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NHL board approves Thrashers’ move to Winnipeg
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In other news from Tuesday’s meeting, the board approved two amendments to rules regarding player safety. The year-old Rule 48 will now apply to all hits that target the head of an opponent, and not only those from the blindside. Also, boarding infractions will be treated more severely. Players must let up on hits into the boards that might not necessarily be violent, but are deemed dangerous _ including pushes.
Bettman said that next year’s salary-cap figure still needs to be finalized with the players’ union, but it is expected to rise from $59.4 million to about $63 million or $64 million. It has increased every year since its inception of $39 million after the 2004-05 lockout.
The Thrashers made the playoffs in 2007, but were swept in four games by the New York Rangers. Atlanta had only one season in which it won more games than it lost. Now the Thrashers will be a footnote in hockey history.
Although the Winnipeg franchise has yet to pick a name, it will not be the Thrashers. The club will bear no resemblance to the one that briefly called Atlanta home.
Waddell, general manager Rick Dudley and coach Craig Ramsay won’t make the move to Manitoba. Dudley completed just one year of a four-year deal after he replaced Waddell, and Ramsay was one year into a two-year contract.
The Thrashers‘ ownership dealt with major financial problems and declining attendance in recent years. The team had the league’s third-worst attendance last season, averaging fewer than 14,000 a game.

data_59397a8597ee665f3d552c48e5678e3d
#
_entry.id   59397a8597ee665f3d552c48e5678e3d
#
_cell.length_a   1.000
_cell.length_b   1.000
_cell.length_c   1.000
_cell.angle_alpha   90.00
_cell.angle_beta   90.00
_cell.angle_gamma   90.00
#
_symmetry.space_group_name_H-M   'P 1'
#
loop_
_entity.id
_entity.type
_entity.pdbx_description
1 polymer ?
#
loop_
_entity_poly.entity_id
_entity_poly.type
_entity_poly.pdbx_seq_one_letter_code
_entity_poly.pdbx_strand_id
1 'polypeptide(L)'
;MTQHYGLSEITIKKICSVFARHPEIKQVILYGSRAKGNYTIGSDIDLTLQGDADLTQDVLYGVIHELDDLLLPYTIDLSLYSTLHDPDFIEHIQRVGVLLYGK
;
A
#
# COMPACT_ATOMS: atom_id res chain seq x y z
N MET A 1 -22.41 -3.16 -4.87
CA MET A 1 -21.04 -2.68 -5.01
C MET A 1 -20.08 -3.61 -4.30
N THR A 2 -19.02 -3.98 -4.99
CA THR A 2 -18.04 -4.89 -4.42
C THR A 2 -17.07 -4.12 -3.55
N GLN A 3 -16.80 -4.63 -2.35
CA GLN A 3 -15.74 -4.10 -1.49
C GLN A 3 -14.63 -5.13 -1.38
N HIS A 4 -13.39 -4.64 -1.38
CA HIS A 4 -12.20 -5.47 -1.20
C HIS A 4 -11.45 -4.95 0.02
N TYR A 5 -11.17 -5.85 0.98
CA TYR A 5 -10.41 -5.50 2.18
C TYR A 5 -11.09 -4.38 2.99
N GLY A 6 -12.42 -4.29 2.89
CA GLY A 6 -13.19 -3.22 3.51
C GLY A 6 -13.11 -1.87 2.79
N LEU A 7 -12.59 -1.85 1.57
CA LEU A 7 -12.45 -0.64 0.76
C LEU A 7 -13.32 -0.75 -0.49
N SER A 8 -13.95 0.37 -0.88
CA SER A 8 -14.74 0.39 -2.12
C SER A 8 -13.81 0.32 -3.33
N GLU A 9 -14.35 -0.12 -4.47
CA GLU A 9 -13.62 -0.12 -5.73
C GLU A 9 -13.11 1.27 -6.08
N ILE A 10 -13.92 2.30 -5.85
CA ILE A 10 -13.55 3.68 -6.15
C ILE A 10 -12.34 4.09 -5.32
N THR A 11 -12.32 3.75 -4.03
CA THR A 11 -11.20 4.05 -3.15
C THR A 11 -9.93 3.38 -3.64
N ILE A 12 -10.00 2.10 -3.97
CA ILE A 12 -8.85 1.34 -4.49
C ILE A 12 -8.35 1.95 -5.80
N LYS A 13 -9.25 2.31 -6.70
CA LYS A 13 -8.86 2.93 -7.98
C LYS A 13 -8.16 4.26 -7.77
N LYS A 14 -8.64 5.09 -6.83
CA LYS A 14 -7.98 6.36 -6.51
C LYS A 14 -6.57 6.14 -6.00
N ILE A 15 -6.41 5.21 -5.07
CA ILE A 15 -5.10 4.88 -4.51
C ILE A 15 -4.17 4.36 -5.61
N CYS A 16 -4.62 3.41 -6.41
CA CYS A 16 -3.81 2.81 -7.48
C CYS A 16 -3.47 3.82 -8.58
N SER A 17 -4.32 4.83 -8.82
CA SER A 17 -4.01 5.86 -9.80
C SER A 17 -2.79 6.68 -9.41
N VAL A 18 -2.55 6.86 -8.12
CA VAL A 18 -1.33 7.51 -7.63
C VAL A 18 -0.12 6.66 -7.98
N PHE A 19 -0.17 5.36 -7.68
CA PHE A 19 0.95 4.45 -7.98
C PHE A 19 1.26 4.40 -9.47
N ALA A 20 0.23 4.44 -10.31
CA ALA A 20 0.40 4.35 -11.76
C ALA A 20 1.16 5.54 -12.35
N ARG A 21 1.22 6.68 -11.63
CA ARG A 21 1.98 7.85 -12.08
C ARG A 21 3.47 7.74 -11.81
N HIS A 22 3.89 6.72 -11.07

“They certainly made every effort they possibly could to have it work. It didn’t work,” New Jersey Devils president Lou Lamoriello said. “Winnipeg is excited, the league is excited right now. What they have been able to do there in a short period of time is just tremendous.”
Winnipeg had set its sights on the troubled Phoenix Coyotes, hoping to bring back the former Jets, but that team was saved last month for at least another season in the desert after the city of Glendale, Ariz. _ where the club’s arena is located _ voted to subsidize the team as it seeks a new owner.
Canadian billionaire David Thomson, who heads the Winnipeg ownership group along with Mark Chipman, went hard after an NHL team when the Coyotes and the Thrashers fell into serious financial trouble.
The Coyotes are owned by the NHL and likely would have returned to Winnipeg if Glendale hadn’t agreed to provide a $25 million subsidy for this year, then approved another for the 2011-12 season while the team tries to complete an agreement with a prospective new owner.
That kind of deal was never an option for Atlanta.
“People are pretty excited about putting a team back in Winnipeg,” Toronto Maple Leafs general manager Brian Burke said. “There are some challenges in the market, but I think everyone is pretty comfortable that everyone can and will meet those challenges.
“It’s nice to have Winnipeg back in the big show. It’s not a slam dunk. Everyone in Winnipeg has to support this team.”
Thrashers co-owner Michael Gearon and the rest of the Atlanta Spirit group came under heavy criticism for the way they ran the team, especially when it was revealed in court documents they were looking to sell the club almost as soon as they acquired it in 2004.
Gearon said they have lost $130 million since taking over the franchise _ including $20 million in 2006-07, the year the Thrashers won the Southeast Division and made the playoffs.
Both parties recognize the Democrats' scam
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